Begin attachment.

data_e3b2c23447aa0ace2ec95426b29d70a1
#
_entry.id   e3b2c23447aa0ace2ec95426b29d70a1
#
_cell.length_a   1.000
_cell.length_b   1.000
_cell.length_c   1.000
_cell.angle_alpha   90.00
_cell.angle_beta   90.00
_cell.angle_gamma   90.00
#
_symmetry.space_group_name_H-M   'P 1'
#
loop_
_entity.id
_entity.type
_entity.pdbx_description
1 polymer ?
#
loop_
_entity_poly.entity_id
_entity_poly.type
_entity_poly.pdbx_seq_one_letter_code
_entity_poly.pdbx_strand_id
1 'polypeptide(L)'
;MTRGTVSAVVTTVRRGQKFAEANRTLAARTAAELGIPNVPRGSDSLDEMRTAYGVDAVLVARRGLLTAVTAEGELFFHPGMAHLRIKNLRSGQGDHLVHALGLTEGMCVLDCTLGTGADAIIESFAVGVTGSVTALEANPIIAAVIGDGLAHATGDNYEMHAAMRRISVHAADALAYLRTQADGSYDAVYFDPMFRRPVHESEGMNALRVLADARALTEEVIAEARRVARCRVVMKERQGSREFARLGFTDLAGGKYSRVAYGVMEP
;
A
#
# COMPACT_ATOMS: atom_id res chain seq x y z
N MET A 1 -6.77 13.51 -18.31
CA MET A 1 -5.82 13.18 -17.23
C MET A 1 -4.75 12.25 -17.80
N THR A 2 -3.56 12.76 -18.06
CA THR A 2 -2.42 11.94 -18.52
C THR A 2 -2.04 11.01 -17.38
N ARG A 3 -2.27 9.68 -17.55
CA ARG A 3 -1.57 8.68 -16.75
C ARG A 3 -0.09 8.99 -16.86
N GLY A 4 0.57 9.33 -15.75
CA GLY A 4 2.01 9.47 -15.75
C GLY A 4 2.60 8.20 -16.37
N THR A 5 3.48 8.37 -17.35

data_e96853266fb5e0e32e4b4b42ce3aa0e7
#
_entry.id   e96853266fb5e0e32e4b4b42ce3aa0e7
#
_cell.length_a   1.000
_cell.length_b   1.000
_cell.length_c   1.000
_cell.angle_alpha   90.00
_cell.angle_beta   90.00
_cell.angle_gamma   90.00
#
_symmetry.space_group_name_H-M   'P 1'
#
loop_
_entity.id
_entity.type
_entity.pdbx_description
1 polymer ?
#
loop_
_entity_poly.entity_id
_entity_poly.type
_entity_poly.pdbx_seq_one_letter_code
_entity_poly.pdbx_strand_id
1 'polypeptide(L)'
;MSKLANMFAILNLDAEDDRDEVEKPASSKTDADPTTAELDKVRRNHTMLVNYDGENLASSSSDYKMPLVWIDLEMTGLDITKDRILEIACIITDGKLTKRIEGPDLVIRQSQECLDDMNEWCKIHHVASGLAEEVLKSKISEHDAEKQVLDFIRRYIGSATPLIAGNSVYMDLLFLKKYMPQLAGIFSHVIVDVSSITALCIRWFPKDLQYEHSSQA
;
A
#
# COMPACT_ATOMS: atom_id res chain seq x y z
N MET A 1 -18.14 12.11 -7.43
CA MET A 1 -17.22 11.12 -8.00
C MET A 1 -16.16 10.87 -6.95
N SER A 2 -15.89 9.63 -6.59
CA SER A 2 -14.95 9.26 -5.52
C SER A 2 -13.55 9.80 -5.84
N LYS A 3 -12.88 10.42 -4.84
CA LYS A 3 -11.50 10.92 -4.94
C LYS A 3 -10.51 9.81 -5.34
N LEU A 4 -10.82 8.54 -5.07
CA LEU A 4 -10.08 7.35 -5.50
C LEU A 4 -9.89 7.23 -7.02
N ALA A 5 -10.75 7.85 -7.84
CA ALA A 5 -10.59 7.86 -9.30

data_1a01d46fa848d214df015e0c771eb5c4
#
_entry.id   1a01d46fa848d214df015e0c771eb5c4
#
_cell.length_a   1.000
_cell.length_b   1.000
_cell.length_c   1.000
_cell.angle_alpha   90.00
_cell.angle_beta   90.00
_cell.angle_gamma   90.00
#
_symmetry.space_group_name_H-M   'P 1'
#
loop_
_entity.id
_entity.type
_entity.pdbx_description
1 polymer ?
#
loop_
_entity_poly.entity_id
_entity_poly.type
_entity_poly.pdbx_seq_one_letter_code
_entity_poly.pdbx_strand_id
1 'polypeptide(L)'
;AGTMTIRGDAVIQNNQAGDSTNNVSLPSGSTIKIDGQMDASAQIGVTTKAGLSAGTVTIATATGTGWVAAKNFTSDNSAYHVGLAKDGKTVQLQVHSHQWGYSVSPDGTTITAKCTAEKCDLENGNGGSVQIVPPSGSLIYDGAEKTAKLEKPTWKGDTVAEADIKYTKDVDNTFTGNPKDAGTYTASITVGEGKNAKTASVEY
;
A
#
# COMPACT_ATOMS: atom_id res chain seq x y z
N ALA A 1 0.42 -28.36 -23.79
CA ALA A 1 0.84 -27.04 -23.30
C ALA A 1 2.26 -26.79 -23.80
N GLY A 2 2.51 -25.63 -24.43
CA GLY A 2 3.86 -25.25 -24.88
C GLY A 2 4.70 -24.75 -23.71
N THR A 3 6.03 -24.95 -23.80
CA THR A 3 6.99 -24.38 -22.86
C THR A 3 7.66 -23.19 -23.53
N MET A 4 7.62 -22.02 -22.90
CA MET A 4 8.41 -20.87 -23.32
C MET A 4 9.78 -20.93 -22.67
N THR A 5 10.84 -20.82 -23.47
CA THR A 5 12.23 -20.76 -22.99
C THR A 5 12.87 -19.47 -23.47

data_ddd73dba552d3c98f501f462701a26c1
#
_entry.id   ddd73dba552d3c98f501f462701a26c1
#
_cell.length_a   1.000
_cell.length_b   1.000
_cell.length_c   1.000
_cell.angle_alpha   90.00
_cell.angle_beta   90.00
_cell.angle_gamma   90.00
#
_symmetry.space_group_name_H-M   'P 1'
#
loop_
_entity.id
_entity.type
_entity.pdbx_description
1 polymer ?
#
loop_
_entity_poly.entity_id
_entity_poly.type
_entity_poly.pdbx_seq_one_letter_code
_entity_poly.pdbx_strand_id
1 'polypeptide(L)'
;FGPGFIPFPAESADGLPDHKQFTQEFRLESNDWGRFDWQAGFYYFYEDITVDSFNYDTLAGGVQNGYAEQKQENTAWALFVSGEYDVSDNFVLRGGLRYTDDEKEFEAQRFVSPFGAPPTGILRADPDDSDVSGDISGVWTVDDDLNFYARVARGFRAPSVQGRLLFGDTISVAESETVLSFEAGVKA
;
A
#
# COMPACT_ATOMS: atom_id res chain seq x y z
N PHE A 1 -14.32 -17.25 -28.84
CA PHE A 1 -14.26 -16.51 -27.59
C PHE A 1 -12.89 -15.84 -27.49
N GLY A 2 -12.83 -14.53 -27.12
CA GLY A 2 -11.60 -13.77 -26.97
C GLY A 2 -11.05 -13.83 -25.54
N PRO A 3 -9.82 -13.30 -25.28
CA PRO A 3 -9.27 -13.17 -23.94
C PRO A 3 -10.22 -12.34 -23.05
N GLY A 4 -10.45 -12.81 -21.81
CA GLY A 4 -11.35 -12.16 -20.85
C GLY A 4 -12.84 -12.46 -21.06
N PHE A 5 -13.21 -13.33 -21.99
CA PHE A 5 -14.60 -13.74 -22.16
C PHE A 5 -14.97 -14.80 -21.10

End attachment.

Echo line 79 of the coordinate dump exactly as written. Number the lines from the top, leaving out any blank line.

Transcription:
C SER A 2 -13.55 9.80 -5.84